Windows Central Verdict
The Corsair Katar Elite looks relatively unassuming but is incredibly comfortable for regular work or extended periods of intense gaming. It's a breeze to move your wrist around in shooters, especially after calibrating your desk surface and adjusting the lift height with Corsair's fantastic iCUE software. You might find the novelty of an RGB logo wears off quickly since you'll hardly ever see it, but most of the negative points here are minor.
Lightweight and comfortable.
High-quality switches and buttons.
User-friendly Corsair iCUE software.
RGB logo is mostly hidden.
Sluggish, muddy scroll wheel.
Weak cover on USB storage.
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Wireless mice offer more than an escape from cable management; they also provide a competitive edge for gamers by allowing practically untethered freedom of movement. One downside to cutting the cables can be increased weight due to reliance on a rechargeable battery or disposable alternatives, and the most intense games demand the fastest reflexes.
Corsair looks to tackle the challenge of creating a lightweight mouse that doesn't skimp on its components with the Katar Elite, designing an ambidextrous shape for a claw or fingertip grip style and just a pinch of RGB. It has plenty of competitors in its price bracket, so I spent some time using it for work and evenings of gaming for our Corsair Katar Elite review.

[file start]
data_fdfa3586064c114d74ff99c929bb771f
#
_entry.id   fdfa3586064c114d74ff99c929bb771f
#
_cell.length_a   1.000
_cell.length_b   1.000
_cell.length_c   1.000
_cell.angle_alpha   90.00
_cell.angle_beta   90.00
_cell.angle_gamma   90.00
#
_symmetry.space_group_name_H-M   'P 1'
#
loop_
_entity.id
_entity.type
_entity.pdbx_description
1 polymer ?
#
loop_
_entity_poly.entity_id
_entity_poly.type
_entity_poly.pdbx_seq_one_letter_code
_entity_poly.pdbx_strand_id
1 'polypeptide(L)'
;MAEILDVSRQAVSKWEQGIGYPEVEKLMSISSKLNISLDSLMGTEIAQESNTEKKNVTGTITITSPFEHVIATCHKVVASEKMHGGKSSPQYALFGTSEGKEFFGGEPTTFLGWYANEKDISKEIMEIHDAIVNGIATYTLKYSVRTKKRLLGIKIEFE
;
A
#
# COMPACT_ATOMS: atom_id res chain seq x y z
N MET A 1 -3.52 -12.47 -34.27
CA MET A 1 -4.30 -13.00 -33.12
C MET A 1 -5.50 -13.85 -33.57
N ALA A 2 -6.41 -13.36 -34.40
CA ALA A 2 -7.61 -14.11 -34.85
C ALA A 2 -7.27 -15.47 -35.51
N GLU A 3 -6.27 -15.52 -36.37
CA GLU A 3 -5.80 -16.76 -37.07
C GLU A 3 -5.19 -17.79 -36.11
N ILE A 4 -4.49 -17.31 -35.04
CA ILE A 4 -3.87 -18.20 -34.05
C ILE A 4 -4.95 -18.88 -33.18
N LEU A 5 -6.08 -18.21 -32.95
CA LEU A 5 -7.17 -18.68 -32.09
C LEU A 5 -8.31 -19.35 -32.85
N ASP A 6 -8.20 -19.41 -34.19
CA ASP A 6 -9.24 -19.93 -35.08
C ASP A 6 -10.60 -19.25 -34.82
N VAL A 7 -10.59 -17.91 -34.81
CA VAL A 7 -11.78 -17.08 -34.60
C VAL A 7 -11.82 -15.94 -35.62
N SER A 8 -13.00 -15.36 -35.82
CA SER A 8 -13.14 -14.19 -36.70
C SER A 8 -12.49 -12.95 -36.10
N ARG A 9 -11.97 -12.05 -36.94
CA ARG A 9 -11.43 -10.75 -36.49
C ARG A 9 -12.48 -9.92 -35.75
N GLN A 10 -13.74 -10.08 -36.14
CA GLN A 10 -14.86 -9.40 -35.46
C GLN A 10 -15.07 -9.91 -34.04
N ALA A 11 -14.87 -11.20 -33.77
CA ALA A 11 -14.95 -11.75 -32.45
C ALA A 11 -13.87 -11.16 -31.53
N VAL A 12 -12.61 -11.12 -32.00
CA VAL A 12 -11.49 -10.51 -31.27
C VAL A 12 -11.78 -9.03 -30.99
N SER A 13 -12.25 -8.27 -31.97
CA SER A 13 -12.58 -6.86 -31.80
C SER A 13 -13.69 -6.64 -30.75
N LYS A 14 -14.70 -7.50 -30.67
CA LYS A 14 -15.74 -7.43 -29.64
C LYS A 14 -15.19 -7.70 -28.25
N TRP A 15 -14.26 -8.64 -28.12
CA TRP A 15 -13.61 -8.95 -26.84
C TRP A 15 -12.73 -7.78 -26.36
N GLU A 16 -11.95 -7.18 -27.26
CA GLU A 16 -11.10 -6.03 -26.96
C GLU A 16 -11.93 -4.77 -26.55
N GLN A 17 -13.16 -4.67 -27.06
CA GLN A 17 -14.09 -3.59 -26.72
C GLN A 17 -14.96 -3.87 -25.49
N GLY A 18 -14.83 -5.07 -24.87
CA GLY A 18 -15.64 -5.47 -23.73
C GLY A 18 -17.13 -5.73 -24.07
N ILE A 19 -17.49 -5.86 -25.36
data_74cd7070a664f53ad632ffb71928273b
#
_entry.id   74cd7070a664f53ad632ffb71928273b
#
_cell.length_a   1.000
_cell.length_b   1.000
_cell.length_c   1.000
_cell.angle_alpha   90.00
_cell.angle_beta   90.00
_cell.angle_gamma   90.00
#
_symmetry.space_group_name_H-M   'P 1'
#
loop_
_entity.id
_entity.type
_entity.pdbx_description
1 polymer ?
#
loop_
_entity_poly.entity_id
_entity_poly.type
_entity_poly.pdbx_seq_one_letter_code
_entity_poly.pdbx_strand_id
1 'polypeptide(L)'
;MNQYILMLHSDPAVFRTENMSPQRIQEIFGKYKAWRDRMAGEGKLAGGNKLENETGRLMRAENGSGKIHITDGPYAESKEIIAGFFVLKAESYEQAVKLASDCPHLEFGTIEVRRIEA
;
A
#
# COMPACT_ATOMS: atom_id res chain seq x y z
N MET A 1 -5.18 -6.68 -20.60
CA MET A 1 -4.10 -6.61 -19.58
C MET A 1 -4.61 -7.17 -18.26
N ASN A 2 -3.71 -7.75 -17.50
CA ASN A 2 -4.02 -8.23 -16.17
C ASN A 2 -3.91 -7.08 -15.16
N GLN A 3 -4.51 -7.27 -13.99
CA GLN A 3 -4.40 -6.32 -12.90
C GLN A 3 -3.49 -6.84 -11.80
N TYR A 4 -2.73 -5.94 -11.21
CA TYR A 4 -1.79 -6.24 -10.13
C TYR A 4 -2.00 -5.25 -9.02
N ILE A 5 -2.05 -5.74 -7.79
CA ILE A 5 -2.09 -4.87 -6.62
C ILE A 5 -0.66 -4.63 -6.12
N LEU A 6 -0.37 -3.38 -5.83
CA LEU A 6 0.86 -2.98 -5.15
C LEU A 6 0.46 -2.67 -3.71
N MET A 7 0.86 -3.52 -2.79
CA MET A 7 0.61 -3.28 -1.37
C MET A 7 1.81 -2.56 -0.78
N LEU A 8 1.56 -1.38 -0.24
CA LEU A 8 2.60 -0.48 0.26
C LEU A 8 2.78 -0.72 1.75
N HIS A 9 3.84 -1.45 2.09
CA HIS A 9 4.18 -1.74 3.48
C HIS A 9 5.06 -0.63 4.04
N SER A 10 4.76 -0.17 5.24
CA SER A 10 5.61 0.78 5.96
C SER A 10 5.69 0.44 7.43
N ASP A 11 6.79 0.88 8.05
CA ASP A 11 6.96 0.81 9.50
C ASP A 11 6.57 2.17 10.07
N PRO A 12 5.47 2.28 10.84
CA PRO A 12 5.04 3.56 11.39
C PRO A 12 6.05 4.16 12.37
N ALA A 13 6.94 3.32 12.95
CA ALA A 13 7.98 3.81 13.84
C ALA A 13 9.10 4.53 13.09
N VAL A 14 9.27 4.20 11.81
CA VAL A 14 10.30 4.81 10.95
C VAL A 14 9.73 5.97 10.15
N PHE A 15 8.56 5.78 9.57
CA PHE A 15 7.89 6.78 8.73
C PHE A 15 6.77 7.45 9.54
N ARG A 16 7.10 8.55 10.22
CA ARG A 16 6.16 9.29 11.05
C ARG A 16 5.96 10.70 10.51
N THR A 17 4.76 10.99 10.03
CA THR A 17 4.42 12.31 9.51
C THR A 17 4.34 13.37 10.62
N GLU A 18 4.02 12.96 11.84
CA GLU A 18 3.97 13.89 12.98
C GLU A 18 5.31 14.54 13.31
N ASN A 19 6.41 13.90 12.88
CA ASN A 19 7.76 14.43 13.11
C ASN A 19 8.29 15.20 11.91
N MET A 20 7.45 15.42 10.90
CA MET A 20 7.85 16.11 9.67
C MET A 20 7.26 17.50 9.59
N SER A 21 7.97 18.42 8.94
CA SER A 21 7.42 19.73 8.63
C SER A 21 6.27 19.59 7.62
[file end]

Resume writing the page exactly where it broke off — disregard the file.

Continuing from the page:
Corsair Katar Elite: Price, availability, and specs
Corsair sells the Katar Elite through its official store and third-party retailers, including Amazon, for an $80 MSRP. Available in black, it's packaged with a USB charging and data cable alongside a wireless USB receiver.
Designed as a compact and lightweight gaming mouse for small-to-medium-sized hands, it's lighter than the previous Corsair Katar Pro model with improved specifications in almost every category.
|Sensor||Corsair Marksman optical|
|Acceleration||Up to 50G|
|Battery life||Up to 110 hours|
|Connectivity||1.8m cable / USB wireless receiver|
|Weight||69g without cable|